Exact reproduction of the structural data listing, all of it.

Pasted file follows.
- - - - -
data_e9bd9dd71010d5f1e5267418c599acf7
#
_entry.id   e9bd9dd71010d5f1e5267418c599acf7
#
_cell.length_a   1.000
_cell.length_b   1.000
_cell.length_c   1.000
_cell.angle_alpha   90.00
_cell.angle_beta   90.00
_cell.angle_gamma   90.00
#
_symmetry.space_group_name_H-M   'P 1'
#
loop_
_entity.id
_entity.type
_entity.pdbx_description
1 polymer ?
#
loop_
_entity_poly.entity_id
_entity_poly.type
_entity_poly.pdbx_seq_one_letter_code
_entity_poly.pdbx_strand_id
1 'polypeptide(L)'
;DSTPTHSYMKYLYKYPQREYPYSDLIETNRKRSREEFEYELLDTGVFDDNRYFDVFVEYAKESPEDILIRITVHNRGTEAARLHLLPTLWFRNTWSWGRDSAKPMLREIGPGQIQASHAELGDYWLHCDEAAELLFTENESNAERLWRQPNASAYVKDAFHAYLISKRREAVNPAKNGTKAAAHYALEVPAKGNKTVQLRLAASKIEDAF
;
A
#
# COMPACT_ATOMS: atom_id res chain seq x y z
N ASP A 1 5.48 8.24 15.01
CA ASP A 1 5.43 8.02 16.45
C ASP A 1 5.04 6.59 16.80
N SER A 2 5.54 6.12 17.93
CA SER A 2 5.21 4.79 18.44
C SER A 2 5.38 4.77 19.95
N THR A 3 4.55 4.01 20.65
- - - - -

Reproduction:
data_e9bd9dd71010d5f1e5267418c599acf7
#
_entry.id   e9bd9dd71010d5f1e5267418c599acf7
#
_cell.length_a   1.000
_cell.length_b   1.000
_cell.length_c   1.000
_cell.angle_alpha   90.00
_cell.angle_beta   90.00
_cell.angle_gamma   90.00
#
_symmetry.space_group_name_H-M   'P 1'
#
loop_
_entity.id
_entity.type
_entity.pdbx_description
1 polymer ?
#
loop_
_entity_poly.entity_id
_entity_poly.type
_entity_poly.pdbx_seq_one_letter_code
_entity_poly.pdbx_strand_id
1 'polypeptide(L)'
;DSTPTHSYMKYLYKYPQREYPYSDLIETNRKRSREEFEYELLDTGVFDDNRYFDVFVEYAKESPEDILIRITVHNRGTEAARLHLLPTLWFRNTWSWGRDSAKPMLREIGPGQIQASHAELGDYWLHCDEAAELLFTENESNAERLWRQPNASAYVKDAFHAYLISKRREAVNPAKNGTKAAAHYALEVPAKGNKTVQLRLAASKIEDAF
;
A
#
# COMPACT_ATOMS: atom_id res chain seq x y z
N ASP A 1 5.48 8.24 15.01
CA ASP A 1 5.43 8.02 16.45
C ASP A 1 5.04 6.59 16.80
N SER A 2 5.54 6.12 17.93
CA SER A 2 5.21 4.79 18.44
C SER A 2 5.38 4.77 19.95
N THR A 3 4.55 4.01 20.65